Entergy's Eternal Power Struggle: MISO Move Decades in the Making

by Luke Jones  on Monday, Nov. 26, 2012 12:00 am  

Years of controversy and litigation have led to Entergy Corp. joining a regional transmission operator, which manages Entergy’s power lines, and selling the lines themselves to a third party, ITC Holdings Corp. 

Further controversy occurred when the Arkansas Public Service Commission released a set of conditions MISO would need to meet before the move was approved. When MISO filed its reply to the conditions, and the APSC approved of them, SPP didn’t agree.

“It’s always been SPP’s position that the MISO governance procedure wasn’t consistent with condition 13 of the commission’s order this summer,” said Skinner, the utilities lawyer. He has represented SPP in the past.

Essentially, condition 13 requires MISO to give state commissions leverage over its decisions, something Skinner said the Arkansas PSC already had over SPP. When MISO filed its initial response to the conditions, its agreement didn’t quite meet that condition, Skinner said. MISO called for more of an equal authority between the operator and the state commissions.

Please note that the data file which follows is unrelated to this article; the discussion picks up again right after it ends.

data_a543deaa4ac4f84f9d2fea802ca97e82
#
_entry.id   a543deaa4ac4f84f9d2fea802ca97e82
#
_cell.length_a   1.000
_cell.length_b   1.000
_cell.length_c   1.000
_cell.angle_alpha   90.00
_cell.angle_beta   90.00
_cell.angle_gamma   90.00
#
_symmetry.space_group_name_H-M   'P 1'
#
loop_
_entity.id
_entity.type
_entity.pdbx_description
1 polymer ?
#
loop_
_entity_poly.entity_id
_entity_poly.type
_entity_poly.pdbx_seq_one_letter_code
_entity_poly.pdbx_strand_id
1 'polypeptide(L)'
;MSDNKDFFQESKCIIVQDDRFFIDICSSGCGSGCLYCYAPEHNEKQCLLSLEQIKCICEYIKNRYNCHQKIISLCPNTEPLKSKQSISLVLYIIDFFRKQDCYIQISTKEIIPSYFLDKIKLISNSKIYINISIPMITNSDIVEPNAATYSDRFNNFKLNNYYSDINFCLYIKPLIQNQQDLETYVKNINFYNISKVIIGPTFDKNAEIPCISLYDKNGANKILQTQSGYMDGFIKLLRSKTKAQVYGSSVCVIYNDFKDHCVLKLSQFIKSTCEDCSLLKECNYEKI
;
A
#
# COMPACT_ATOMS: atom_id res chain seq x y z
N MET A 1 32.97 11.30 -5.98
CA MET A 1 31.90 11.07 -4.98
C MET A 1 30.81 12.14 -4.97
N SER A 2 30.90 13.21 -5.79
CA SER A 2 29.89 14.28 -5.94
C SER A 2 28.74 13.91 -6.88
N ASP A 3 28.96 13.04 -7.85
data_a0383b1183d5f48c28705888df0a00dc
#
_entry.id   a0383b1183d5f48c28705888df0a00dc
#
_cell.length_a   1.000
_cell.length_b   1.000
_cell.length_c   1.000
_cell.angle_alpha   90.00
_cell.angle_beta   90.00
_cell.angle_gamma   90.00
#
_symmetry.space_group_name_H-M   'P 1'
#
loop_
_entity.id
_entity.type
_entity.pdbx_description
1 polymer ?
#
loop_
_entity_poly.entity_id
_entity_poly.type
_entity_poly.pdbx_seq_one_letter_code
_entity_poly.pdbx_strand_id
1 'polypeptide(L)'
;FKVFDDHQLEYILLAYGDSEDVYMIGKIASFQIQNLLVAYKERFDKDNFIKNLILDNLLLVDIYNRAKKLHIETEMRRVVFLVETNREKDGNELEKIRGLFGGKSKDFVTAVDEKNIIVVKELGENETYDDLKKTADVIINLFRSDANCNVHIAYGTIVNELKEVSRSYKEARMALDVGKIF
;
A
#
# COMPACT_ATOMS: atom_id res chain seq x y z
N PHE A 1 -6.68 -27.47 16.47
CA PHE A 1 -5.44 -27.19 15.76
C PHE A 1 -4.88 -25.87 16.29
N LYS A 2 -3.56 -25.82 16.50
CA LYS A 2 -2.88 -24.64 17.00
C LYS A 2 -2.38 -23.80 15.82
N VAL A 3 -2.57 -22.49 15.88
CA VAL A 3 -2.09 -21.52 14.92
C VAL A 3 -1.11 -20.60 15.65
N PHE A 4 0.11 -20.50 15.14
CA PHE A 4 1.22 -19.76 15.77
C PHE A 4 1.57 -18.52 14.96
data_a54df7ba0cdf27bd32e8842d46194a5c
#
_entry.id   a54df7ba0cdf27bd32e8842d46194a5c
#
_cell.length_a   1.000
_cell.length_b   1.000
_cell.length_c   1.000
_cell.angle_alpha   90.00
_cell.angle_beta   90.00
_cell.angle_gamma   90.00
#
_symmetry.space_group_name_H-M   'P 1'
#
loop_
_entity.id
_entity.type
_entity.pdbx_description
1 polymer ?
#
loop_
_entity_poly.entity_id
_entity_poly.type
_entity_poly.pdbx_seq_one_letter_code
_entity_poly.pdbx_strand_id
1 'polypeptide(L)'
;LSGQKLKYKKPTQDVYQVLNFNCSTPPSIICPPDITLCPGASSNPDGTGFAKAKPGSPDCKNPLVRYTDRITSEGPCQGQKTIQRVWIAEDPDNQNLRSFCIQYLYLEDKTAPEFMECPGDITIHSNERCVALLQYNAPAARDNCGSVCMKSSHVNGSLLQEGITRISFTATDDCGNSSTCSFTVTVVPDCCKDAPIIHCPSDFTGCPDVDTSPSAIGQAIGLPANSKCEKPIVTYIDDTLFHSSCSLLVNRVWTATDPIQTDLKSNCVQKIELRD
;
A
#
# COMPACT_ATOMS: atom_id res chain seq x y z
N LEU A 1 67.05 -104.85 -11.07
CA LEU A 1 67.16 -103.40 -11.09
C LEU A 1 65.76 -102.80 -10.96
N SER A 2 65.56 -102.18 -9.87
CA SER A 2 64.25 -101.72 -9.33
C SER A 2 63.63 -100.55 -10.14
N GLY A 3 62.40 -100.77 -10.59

“It didn’t look to me, independently, that the filing really addresses what the commission wanted in 13,” Skinner said.

SPP filed a complaint before the APSC, but it was rejected. MISO received its last state-level clearance this month. Southwest Power Pool could appeal again, but that doesn’t seem likely. Neither Entergy nor MISO nor the APSC is worried about any further snags in the move.

“Thirty days after the order, the petition for rehearing has to be filed before an appeal can be pursued,” said John Bethel, executive director of the Arkansas PSC. The APSC’s order was filed on Oct. 26.

“But the commission found in its order that Entergy and MISO had sufficiently satisfied its concerns about governance.”

“We feel like we came and did as much as we could in cooperation and coordination of the two parties,” MISO’s Hillman said.

There is still room for opposition to the move at the federal level.

“As a practical matter, I don’t think that there’s a whole lot more that can be done to stop this thing,” Skinner said. “My sense of this thing is that the Arkansas commission found substantial compliance with the conditions imposed on the [move to MISO], and along with the fact that several other adjacent states approved of the proposed [move] … I suspect that FERC would be hard pressed to step back now and say, ‘Oops.’”

SPP may not walk away.

“We really believed that for Entergy and for ratepayers it was better to join SPP,” Monroe said, noting that there still “may be actions taken in order to protect ratepayers and utilities” in the SPP footprint.



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